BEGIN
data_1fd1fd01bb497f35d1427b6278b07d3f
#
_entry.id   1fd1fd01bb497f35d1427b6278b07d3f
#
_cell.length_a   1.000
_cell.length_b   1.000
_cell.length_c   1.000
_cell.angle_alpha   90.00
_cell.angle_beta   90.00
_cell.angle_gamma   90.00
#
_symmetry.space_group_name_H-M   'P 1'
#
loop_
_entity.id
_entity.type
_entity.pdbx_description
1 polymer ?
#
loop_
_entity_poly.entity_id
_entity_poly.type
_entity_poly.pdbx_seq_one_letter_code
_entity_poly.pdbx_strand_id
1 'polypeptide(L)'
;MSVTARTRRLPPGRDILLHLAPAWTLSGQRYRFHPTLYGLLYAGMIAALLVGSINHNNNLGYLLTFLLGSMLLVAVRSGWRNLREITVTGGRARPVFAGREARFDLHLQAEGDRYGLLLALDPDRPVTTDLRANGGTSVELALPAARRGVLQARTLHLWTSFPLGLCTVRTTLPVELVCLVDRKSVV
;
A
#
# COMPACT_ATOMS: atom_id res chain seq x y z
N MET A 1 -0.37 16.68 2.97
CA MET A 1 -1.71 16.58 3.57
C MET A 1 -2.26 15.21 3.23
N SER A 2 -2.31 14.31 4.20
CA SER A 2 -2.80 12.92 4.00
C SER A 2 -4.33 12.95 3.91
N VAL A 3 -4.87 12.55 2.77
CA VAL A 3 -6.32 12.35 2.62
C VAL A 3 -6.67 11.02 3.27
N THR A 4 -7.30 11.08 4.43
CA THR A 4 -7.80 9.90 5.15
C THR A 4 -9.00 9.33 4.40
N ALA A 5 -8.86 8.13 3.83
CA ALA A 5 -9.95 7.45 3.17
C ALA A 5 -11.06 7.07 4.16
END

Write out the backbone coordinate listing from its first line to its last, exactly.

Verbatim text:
data_1fd1fd01bb497f35d1427b6278b07d3f
#
_entry.id   1fd1fd01bb497f35d1427b6278b07d3f
#
_cell.length_a   1.000
_cell.length_b   1.000
_cell.length_c   1.000
_cell.angle_alpha   90.00
_cell.angle_beta   90.00
_cell.angle_gamma   90.00
#
_symmetry.space_group_name_H-M   'P 1'
#
loop_
_entity.id
_entity.type
_entity.pdbx_description
1 polymer ?
#
loop_
_entity_poly.entity_id
_entity_poly.type
_entity_poly.pdbx_seq_one_letter_code
_entity_poly.pdbx_strand_id
1 'polypeptide(L)'
;MSVTARTRRLPPGRDILLHLAPAWTLSGQRYRFHPTLYGLLYAGMIAALLVGSINHNNNLGYLLTFLLGSMLLVAVRSGWRNLREITVTGGRARPVFAGREARFDLHLQAEGDRYGLLLALDPDRPVTTDLRANGGTSVELALPAARRGVLQARTLHLWTSFPLGLCTVRTTLPVELVCLVDRKSVV
;
A
#
# COMPACT_ATOMS: atom_id res chain seq x y z
N MET A 1 -0.37 16.68 2.97
CA MET A 1 -1.71 16.58 3.57
C MET A 1 -2.26 15.21 3.23
N SER A 2 -2.31 14.31 4.20
CA SER A 2 -2.80 12.92 4.00
C SER A 2 -4.33 12.95 3.91
N VAL A 3 -4.87 12.55 2.77
CA VAL A 3 -6.32 12.35 2.62
C VAL A 3 -6.67 11.02 3.27
N THR A 4 -7.30 11.08 4.43
CA THR A 4 -7.80 9.90 5.15
C THR A 4 -9.00 9.33 4.40
N ALA A 5 -8.86 8.13 3.83
CA ALA A 5 -9.95 7.45 3.17
C ALA A 5 -11.06 7.07 4.16